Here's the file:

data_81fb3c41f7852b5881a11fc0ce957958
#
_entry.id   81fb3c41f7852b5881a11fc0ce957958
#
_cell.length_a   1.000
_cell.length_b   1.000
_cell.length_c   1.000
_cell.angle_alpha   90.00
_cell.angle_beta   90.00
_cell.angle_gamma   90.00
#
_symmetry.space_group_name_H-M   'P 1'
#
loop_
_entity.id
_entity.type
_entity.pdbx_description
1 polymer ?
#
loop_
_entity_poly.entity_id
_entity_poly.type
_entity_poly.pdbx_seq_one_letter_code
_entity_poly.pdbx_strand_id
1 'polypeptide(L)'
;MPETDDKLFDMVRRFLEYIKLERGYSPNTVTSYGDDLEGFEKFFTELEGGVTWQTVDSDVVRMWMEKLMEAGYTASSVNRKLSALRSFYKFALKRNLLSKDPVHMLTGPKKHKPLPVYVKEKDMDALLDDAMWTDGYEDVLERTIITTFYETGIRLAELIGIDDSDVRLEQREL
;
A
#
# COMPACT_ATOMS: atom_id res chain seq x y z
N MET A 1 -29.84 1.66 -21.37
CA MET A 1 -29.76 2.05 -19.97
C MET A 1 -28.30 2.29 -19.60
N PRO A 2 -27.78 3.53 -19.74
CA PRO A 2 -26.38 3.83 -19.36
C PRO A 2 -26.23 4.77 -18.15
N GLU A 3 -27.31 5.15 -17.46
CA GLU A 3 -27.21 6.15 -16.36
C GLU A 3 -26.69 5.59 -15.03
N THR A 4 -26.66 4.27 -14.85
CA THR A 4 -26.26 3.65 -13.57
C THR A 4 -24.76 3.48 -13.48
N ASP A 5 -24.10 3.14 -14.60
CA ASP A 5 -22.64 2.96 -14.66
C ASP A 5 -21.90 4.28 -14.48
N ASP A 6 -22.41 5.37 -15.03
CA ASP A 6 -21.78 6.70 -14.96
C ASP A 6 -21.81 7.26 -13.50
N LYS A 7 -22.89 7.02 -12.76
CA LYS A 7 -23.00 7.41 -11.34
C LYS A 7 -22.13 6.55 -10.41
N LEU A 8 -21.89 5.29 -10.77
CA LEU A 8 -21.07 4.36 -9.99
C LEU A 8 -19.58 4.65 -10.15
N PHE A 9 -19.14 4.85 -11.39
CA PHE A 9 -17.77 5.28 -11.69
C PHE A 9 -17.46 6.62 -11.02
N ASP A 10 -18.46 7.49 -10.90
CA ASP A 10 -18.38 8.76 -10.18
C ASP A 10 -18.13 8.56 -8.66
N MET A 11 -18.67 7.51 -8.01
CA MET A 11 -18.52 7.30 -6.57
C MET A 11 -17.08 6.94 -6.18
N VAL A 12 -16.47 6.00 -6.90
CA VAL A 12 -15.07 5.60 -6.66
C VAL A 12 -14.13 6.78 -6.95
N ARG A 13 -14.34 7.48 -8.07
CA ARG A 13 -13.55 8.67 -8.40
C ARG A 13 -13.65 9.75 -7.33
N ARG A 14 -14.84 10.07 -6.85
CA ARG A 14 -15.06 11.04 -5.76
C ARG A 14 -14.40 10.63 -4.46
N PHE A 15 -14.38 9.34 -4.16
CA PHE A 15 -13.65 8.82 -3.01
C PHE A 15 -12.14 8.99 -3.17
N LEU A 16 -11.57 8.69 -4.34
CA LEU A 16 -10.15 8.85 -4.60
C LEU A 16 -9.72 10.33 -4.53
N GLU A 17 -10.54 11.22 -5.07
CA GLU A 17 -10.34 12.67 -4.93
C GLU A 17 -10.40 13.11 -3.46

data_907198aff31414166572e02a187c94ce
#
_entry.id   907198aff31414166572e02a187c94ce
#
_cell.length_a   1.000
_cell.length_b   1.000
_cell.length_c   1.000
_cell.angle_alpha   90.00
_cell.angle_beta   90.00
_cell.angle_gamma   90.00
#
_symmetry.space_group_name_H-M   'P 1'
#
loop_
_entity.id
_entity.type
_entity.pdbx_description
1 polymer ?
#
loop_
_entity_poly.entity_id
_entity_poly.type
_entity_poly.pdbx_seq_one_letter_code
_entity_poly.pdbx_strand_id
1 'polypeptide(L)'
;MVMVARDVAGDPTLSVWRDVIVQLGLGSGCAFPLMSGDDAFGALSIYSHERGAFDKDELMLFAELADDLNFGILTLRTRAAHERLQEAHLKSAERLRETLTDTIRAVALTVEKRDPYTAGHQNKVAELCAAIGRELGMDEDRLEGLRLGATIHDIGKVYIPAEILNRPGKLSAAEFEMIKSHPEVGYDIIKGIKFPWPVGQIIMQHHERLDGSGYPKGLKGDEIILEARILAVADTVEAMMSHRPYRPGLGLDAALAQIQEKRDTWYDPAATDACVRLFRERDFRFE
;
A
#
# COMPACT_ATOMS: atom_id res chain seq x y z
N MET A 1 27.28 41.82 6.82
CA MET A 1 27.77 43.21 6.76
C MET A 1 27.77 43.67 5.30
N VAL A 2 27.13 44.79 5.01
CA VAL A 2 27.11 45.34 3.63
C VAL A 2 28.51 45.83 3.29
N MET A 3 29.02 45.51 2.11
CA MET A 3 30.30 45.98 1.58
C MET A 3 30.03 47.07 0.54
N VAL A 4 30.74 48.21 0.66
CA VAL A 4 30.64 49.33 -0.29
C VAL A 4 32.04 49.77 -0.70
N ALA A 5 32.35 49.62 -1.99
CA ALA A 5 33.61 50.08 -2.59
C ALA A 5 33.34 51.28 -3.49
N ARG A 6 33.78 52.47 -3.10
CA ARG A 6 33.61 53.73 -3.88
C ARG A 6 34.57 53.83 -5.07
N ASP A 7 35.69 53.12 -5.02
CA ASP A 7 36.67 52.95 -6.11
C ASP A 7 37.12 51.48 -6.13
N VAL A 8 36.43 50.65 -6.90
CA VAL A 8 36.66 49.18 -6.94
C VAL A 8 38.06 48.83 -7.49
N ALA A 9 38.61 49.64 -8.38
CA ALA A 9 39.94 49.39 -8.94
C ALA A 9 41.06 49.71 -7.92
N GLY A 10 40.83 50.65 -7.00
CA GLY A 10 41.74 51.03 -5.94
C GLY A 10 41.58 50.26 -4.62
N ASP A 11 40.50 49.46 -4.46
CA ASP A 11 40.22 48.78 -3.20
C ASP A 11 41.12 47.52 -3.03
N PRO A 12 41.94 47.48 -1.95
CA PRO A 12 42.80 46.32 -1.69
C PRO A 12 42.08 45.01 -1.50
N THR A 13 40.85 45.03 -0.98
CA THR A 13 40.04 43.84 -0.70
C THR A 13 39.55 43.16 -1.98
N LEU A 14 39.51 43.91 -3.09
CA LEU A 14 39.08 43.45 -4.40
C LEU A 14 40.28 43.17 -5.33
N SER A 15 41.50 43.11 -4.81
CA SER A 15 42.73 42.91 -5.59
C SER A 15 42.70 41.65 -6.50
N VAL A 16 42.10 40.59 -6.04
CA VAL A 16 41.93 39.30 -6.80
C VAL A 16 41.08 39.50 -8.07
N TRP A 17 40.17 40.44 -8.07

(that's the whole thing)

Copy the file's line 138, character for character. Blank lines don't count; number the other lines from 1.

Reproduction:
C ALA A 9 41.06 49.71 -7.92